Mapping the brain
Hunger switches on predatory brain instincts
Yale University researchers have isolated in the amygdala of the brain, the circuitry that coordinates hunting. The amygdala is known as the brains' center of emotion and motivation. Now, one of its group of neurons is identified as signaling an animal to pursue prey, a second group to bite with jaw and neck muscles to make the kill.
Predatory hunting is highly complex as well as common to most vertebrates with jaws, explains Ivan de Araujo, Associate Professor of Psychiatry at the Yale University School of Medicine and an Associate Fellow at the John B. Pierce Laboratory. "It is a major evolutionarily player in shaping the brain." As such, it must have existed from early mammalian beginnings originating in that part of our brain below the cerebral cortex.
De Araujo's study grew out his efforts to understand the neural mechanisms of feeding behavior in mice. After watching mice live and eat in cages, he thought: "They have nothing else to do other than eat pellets we throw in the cage. I began to wonder how natural and relevant is this behavior." His interest in natural behaviors led him to study brain maps of areas associated with hunting and feeding. Although many were listed, only one almost exlusively responded to hunting — but not to eating. The central nucleus of the amygdala has projections linked to brain areas controlling hunting muscles, such as in the jaw and neck. De Araujo: "This area is perfectly compatible with activating what drives motor behavior associated with hunting."
Using lasers, optogenetics, researchers flashed beams on specific neurons within a mouse brain and found that when the laser is off : animals behaved normally — when the laser is on: mice acted like characters from The Walking Dead, chasing and biting anything in their path, even bottle caps and wooden sticks.
"We'd turn the laser on and they'd jump on an object, hold it with their paws and intensively bite it as if they were trying to capture and kill it," says de Araujo. Animals did not, however, attack other mice in their cage. Hunger seemed the motivation toward predatory behavior.
Hungry mice aggressively pursued prey during laser stimulation — but not mice that were not hungry.
"The system is not generalized aggression. It seems related to an animal's interest in obtaining food."
Ivan de Araujo PhD, Associate Professor of Psychiatry at the Yale University School of Medicine and an Associate Fellow at the John B. Pierce Laboratory.
After specifically cutting each of the two neuron types, researchers were able to identify which of the two was associated with stalking and attack, and which with biting and killing. While one cut neuron group stopped the stalking behavior, the other decreased an animals' jaw biting force by 50 percent. De Araujo: "They fail to deliver the killing bite."
The team is now exploring sensory input into the amygdala. They want to determine what triggers predatory behaviors and investigate how of the two — one for pursuit, the other for the kill — are coordinated.
De Araujo's study appears in the January 12, 2017 issue of Cell
"We now have a grip on their anatomical identities, so we hope we can manipulate them even more precisely in the future."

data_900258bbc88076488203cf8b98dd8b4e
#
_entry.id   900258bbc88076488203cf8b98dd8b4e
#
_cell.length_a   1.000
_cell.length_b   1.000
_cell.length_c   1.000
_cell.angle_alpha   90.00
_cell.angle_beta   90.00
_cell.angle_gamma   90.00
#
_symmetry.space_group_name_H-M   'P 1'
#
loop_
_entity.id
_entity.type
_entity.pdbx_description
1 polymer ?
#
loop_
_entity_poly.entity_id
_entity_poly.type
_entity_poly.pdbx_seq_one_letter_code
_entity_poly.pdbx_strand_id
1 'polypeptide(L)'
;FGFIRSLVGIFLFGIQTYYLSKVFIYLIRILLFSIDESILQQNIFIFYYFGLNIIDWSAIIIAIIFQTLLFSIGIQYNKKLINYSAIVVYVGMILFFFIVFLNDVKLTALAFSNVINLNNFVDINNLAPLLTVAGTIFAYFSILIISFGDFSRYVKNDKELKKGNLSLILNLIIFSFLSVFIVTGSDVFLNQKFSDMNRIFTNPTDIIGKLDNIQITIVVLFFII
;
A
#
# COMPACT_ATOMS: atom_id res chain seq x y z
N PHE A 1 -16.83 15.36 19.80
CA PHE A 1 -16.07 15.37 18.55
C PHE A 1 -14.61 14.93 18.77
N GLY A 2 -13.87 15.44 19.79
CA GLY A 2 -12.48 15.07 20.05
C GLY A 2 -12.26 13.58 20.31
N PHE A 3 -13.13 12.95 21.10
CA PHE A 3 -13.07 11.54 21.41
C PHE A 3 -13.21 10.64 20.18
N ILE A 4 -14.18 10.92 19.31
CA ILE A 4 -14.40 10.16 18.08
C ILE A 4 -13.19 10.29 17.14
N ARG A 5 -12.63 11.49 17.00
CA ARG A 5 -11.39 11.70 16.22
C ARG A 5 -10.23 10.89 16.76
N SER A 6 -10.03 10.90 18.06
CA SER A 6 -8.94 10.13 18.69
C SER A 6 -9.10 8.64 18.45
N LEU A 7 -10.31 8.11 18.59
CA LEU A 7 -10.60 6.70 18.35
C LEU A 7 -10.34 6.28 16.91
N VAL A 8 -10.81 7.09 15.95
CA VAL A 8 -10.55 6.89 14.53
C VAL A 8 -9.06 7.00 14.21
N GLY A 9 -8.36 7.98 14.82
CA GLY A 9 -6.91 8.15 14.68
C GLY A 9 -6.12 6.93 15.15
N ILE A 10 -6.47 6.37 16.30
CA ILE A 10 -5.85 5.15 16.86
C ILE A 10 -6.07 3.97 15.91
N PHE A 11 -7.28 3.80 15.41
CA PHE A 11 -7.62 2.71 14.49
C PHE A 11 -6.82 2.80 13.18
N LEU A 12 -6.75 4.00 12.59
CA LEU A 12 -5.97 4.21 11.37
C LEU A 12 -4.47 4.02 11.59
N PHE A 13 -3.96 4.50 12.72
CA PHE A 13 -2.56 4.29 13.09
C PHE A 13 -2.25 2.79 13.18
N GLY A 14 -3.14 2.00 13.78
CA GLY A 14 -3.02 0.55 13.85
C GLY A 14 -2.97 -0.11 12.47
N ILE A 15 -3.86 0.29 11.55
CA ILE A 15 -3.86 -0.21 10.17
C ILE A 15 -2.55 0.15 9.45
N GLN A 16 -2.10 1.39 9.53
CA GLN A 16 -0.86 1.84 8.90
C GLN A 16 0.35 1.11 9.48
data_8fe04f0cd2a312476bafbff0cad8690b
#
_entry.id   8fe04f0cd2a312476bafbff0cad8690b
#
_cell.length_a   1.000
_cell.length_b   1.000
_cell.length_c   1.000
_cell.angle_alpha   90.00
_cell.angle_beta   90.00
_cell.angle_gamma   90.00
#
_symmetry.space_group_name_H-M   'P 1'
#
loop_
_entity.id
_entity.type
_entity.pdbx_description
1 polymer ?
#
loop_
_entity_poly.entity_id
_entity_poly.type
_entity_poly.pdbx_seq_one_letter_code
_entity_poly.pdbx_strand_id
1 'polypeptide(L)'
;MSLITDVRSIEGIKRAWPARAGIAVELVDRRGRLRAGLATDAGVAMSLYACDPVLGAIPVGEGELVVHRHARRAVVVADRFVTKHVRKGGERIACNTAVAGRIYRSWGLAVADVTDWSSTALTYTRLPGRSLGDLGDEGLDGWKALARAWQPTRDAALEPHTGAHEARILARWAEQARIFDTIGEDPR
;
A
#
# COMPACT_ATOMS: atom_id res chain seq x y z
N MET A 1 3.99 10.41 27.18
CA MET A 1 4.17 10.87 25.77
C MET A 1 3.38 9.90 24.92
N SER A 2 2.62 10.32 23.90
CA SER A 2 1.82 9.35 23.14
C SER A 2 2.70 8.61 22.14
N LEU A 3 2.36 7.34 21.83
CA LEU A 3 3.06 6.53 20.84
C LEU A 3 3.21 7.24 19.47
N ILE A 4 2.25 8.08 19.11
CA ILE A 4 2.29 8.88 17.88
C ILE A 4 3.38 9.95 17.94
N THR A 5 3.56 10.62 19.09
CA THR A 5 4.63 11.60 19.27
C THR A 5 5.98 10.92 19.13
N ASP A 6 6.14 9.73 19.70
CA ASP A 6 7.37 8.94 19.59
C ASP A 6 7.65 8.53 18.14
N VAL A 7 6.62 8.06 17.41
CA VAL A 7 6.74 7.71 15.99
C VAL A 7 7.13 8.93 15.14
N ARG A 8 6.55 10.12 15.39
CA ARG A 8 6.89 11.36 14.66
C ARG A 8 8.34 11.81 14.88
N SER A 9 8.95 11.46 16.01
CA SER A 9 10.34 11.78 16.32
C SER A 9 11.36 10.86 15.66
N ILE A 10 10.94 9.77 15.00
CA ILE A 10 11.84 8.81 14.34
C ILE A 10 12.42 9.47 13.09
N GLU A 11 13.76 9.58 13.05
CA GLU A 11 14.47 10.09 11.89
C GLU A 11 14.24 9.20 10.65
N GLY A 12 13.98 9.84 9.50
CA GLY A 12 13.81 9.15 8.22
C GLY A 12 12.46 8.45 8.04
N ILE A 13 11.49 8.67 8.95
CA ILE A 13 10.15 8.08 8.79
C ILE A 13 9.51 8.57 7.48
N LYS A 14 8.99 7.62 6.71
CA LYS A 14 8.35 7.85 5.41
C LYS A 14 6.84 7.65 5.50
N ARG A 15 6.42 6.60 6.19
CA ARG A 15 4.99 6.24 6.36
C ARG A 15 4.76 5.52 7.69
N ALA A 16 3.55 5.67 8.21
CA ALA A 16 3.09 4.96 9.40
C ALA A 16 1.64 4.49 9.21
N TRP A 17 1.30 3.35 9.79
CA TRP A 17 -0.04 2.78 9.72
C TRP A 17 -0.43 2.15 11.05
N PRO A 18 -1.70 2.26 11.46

Ivan de Araujo PhD.
•Stimulation of central amygdala (CeA) elicited hunting of live and artificial prey
•CeA projections to the reticular formation (PCRt) control biting attacks
•CeA projections to periaqueductal gray (PAG) control locomotion during pursuit
•CeA integrates craniofacial and locomotor modules during goal-directed behavior
Superior predatory skills led to the evolutionary triumph of jawed vertebrates. However, the mechanisms by which the vertebrate brain controls predation remain largely unknown. Here, we reveal a critical role for the central nucleus of the amygdala in predatory hunting. Both optogenetic and chemogenetic stimulation of central amygdala of mice elicited predatory-like attacks upon both insect and artificial prey. Coordinated control of cervical and mandibular musculatures, which is necessary for accurately positioning lethal bites on prey, was mediated by a central amygdala projection to the reticular formation in the brainstem. In contrast, prey pursuit was mediated by projections to the midbrain periaqueductal gray matter. Targeted lesions to these two pathways separately disrupted biting attacks upon prey versus the initiation of prey pursuit. Our findings delineate a neural network that integrates distinct behavioral modules and suggest that central amygdala neurons instruct predatory hunting across jawed vertebrates.
central amygdala, craniofacial control, jaw, locomotion, motor control, periaqueductal grey, predation, predatory hunting, reticular formation
Cell, Han et al.: "Integrated Control of Predatory Hunting by the Central Nucleus of the Amygdala." http://www.cell.com/cell/fulltext/S0092-8674(16)31743-3
This work was supported by the National Institutes of Health, the National Natural Science Foundation of China, and the Brazilian government.
Cell (@CellCellPress), the flagship journal of Cell Press, is a bimonthly journal that publishes findings of unusual significance in any area of experimental biology, including but not limited to cell biology, molecular biology, neuroscience, immunology, virology and microbiology, cancer, human genetics, systems biology, signaling, and disease mechanisms and therapeutics. Visit: http://www.cell.com/cell. To receive Cell Press media alerts, contact firstname.lastname@example.org.
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Image Credit: Yale University School of Medicine